With support from the government-issued funds for small businesses, I plan to set up an African jewelry shop in my town of residence. I chose this business primarily because there is a ready market and it costs much less to run an African jewelry shop compared to other businesses. To decide on the best business structure for the business, I have to first assess the competitive advantages of all four types of organizations before drawing to a conclusion. This assessment is provided below.
A sole proprietorship is a type of business that has one individual (the owner) running all the operations of the business. The owner is also personally accountable for managing the business’s income and expenditure (Abrams, 2003).
Among the primary advantages of a sole proprietorship is that the owner has the executive right to make decisions about the business. Few formal requirements when setting up the business and exemption from corporate tax payments are the other reasons why this business structure is attractive.
The disadvantages of a sole proprietorship include the fact that when the business is not doing well, it is up to the owner to find ways of stabilizing it. In addition, investors are usually not willing to fund sole proprietorships, and all losses suffered by the business fall on the shoulders of the owner (Kimmel, Weygandt, and Kieso, 2009). In sole proprietorships, the owner is personally accountable for any lawsuits that the company incurs. Sole proprietorships are not distinguishable from the owners and, therefore, the owner is responsible for submitting all the taxes incurred by the business.
Financial statements for sole proprietorships
For a sole proprietorship, the primary financial documents required to ascertain health are the income statement and the balance sheet.
A partnership is a decision by a group of people to start, fund, and run a business.
The advantages of partnerships include the fact that it is much easier to raise funds for capital and operate the business (Heintz and Parry, 2010). With the number of people in a partnership increased, the business benefits from the complementary skills that each of the partners brings in. In addition, taxes and losses are shared, making the impact less injurious compared to sole proprietorships.
As far as disadvantages are concerned, the profit enjoyed by each partner is reduced because the total income must be shared (Kimmel, Weygandt, and Kieso, 2009). It is also difficult to decide on this type of business because each partner must be consulted even for relatively simple issues.
Financial statements for partnerships
For partnerships, there are three primary financial statements of relevance. These are the statement of partners’ equity, the balance sheet, and the income statement (Abrams, 2003).
Corporations are business establishments that are completely separated from the owners. The owners are referred to as shareholders because they only own part of the company.
Corporations have the advantage of the ability to easily raise funds for both setup and administration. The shareholders have limited liability for any debts or lawsuits that the company may suffer. Taxation is also done on an institutional level, relieving the shareholders from the tasks of following up on taxes.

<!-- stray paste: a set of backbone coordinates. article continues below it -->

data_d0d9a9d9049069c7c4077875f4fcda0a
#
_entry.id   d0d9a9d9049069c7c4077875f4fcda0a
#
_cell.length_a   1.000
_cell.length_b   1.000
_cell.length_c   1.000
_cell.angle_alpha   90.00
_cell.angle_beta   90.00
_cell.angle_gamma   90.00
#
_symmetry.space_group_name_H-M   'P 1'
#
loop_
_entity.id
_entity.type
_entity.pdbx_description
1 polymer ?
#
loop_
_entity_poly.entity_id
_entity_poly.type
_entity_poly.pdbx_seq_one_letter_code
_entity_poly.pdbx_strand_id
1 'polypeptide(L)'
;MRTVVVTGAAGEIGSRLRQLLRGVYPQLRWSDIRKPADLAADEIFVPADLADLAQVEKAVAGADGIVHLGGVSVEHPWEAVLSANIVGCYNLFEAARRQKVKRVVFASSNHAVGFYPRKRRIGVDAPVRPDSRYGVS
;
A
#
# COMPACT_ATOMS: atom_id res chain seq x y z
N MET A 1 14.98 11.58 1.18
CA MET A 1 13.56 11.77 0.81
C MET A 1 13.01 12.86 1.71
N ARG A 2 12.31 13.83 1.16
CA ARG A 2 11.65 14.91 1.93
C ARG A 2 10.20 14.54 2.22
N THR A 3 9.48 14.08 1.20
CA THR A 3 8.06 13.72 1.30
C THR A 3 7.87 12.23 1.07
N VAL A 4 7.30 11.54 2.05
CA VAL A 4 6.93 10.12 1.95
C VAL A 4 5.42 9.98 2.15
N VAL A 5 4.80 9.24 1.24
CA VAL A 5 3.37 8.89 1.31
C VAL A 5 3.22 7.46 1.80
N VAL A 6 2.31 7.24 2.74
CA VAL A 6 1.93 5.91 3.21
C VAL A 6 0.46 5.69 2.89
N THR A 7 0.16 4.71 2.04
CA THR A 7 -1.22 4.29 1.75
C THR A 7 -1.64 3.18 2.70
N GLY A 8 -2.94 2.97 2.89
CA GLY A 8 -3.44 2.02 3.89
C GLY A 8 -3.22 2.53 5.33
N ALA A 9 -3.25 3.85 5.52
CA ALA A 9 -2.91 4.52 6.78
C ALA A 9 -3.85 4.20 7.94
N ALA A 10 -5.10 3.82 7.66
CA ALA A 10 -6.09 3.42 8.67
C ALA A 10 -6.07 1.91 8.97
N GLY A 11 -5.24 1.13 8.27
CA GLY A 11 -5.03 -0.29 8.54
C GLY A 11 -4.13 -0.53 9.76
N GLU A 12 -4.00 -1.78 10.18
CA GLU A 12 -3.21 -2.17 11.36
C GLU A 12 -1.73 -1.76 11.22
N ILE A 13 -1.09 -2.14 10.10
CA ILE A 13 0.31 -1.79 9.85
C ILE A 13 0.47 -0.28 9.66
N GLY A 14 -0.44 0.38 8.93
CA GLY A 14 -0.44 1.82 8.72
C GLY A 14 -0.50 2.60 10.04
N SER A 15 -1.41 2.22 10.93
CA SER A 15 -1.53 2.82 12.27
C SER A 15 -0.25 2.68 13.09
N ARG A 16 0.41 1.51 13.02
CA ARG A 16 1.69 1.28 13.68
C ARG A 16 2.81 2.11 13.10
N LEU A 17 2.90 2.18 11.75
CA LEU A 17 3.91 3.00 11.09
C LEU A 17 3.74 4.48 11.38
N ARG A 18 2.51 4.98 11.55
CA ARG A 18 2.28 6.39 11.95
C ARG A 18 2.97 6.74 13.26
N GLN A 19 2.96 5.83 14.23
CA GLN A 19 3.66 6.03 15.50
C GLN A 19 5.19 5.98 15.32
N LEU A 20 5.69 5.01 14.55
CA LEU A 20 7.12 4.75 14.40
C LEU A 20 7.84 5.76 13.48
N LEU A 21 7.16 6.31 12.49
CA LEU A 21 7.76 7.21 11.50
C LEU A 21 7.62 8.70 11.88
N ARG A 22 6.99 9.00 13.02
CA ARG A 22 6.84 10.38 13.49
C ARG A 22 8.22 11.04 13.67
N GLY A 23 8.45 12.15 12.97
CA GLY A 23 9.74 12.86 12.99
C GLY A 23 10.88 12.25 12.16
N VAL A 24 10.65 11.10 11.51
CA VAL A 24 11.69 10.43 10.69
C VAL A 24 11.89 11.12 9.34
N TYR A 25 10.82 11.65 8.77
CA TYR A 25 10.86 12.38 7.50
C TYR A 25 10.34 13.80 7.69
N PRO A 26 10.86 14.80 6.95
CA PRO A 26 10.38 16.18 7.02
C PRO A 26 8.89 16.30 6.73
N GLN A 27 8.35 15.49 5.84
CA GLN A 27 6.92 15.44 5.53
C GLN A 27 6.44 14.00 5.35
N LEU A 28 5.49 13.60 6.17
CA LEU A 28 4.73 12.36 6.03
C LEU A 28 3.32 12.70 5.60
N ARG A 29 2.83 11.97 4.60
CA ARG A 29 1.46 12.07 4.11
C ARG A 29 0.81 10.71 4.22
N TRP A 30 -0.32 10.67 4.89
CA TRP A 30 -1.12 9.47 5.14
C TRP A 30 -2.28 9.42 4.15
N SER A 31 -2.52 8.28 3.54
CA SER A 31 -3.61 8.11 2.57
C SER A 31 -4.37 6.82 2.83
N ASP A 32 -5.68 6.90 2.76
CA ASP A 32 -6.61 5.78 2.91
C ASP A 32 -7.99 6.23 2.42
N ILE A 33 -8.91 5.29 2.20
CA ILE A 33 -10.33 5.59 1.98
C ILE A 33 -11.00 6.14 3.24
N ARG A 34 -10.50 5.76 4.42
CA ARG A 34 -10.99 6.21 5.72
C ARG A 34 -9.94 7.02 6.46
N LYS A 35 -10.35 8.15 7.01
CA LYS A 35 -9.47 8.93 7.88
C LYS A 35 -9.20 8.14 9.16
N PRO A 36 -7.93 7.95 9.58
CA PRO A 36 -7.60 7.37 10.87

Among the disadvantages of corporations include the fact that setting up a corporation requires more funding and more processes than with any other type of business. Corporations are subjected to more taxes and require more documents during the incorporation process.
Financial statements for corporations
For corporations, the most important statements are the balance sheet, the income statement, and the statement of cash flows (Heintz and Parry, 2010).
Limited Liability Corporations (LLC)
LLC’s have the advantage of being entirely separated from the private assets owned by the shareholders (Cartano, 2008). In this regard, any losses or liability that the company suffers are handled separately from the property owned by the owners.
A disadvantage of LLC’s is that by law, the owners are not regarded as separate entities and are, therefore, required to pay taxes for the company as part of
their income taxes (Heintz and Parry, 2010).
Financial statements for LLCs
The financial statements required to assess the financial growth of an LLC include balance sheets, income statements, statements of cash flow, and statements of membership capital (Cartano, 2008).
FASB and SOX
The Financial Accounting Standards Board (FASB) and Sarbanes–Oxley Act (SOX) is relevant in auditing the financial statements released by corporations and LLCs.
The product I have chosen is unique because no shops are dealing with African jewelry in the area I am targeting. I have also settled on this business because I have the necessary skill required to operate such a business.
The capital requirement for the business is also not demanding. As far as the business structure is concerned, I have opted for a sole proprietorship. This is fundamental because I believe that to run a successful business, the owners must be fully interested in the product. As of now, I am yet to meet someone who has as keen an interest in African jewelry as me hence the decision to start and run the business alone.
Abrams, R. (2003). The successful business plan: Secrets & strategies. California: The Planning Shop.
Cartano, D.J. (2008). Federal and State Taxation of Limited Liability Companies 2009. Chicago: CCH.
Heintz, J.A. & Parry, R. (2010). College Accounting. California: Cengage Learning.
Kimmel, P.D., Weygandt, J.J. & Kieso, D.E. (2009). Accounting: Tools for Business Decision Making. Hoboken, NJ: John Wiley & Sons.